The Advanced cross-country course was slightly different than the three-star and no one made the time in either of the divisions. “I thought it was a very fair course; it rode as we walked it which was good,” continued Halliday-Sharp. “I felt like I went quick enough without going mad. I wanted to be under 10 time faults so he could have a good gallop. He felt really fit and confident in himself which is what we were here to do.”
Will Coleman moved up to second with the fastest round of the Advanced – crossing the finish line just 6 seconds over optimum time with the Four Star Eventing Group’s Obos O’Reilly, a 14-year-old Irish Sport Horse gelding (OBOS Quality x Ornard Clover Queen). Third went to Jessica Phoenix and Pavarotti, a 14-year-old Westphalian gelding owned by Don Good.
Jessica Phoenix and Bentley's Best. USEA/Leslie Mintz Photo.
Phoenix had four Advanced horses entered between the two divisions and she was first out of the box this morning to christen the cross-country course with A Little Romance (just like she did at the 2016 Rio Olympic Games). Unfortunately Phoenix’s day didn’t start as planned as she took a tumble from A Little Romance at fence 15, a log pile table. Phoenix quickly bounced back and went on to win the Advanced-B division with Don Good’s 10-year-old Trakenher (Hauptstutbuch Baronesse XIII x Eichendorff), Bentley’s Best.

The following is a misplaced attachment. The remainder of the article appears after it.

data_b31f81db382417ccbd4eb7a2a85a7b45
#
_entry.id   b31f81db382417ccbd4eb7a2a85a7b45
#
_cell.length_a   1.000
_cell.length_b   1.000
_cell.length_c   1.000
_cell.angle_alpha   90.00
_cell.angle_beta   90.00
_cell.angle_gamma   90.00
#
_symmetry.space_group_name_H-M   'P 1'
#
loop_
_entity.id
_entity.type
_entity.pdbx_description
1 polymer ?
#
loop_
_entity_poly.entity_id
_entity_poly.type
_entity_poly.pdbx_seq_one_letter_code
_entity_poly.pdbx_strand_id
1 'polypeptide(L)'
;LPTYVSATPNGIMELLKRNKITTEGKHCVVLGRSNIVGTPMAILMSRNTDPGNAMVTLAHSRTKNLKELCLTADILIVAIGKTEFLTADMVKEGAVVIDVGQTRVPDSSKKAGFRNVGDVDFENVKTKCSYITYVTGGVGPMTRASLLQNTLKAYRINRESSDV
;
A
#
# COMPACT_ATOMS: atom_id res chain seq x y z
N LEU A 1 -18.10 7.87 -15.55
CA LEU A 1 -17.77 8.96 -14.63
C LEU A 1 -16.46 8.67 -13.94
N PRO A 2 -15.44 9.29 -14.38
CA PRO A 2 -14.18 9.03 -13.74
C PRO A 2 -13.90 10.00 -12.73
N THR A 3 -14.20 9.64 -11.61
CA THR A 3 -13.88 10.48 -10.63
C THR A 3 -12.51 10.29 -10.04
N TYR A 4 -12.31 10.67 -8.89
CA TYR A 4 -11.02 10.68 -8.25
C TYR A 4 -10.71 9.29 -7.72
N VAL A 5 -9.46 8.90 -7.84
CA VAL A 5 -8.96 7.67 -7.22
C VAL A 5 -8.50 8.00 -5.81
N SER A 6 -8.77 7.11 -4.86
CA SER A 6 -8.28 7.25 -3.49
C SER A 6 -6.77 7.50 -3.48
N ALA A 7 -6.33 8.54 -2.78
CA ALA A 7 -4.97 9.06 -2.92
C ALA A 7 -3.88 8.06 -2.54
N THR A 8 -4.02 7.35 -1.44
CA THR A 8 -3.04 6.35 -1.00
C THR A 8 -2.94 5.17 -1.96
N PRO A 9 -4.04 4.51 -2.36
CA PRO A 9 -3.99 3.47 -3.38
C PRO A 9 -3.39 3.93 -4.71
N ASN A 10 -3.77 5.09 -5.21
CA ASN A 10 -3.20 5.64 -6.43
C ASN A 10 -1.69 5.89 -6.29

“Honestly Bentley’s Best had one of his best weekends ever,” said Phoenix. “I was so proud of everything he did. In all three phases he felt really confident – really playful in his jump like he felt like it was getting pretty easy at this level, which is really exciting. From the start flags to the finish rode really well for us. It isn’t often that you can say that, but I was just really proud of everything he did out there. It was just a blast, just really fun. This has got to be one of the toughest sports in the world and to have all three phases come together in one weekend is pretty remarkable.”
It was a one-two finish for Trakehners as Boyd Martin moved up into second place aboard Christine Turner’s Tsetserleg (Windfall x Thabana) – adding only 3.6 time penalties. Jordan Linstedt maintained her third-place position with Revitavet Capato, a 14-year-old Hanoverian (Contendro x Annabelle) owned by Barbara and Gary Linstedt.
About the Adequan USEA Gold Cup Series
The 2017 Adequan USEA Gold Cup Championship features 11 qualifying competitions throughout the United States at the Advanced Horse Trials and CIC3* levels. Qualifying began last fall and continues through August with the final taking place at the USEA American Eventing Championships, August 30 – September 3 at the Tryon International Equestrian Center in Mill Spring, N.C. Riders who complete a qualifier earn the chance to vie for $40,000 in prize money and thousands of dollars in prizes in the Adequan Advanced Division and the title of Adequan USEA Gold Cup Champion.
The 2017 Adequan USEA Gold Cup Series is made possible through the support of its many loyal sponsors: Adequan, Standlee Forage, Nutrena, Merck Animal Health, Broadstone Equine Insurance Agency and FITS.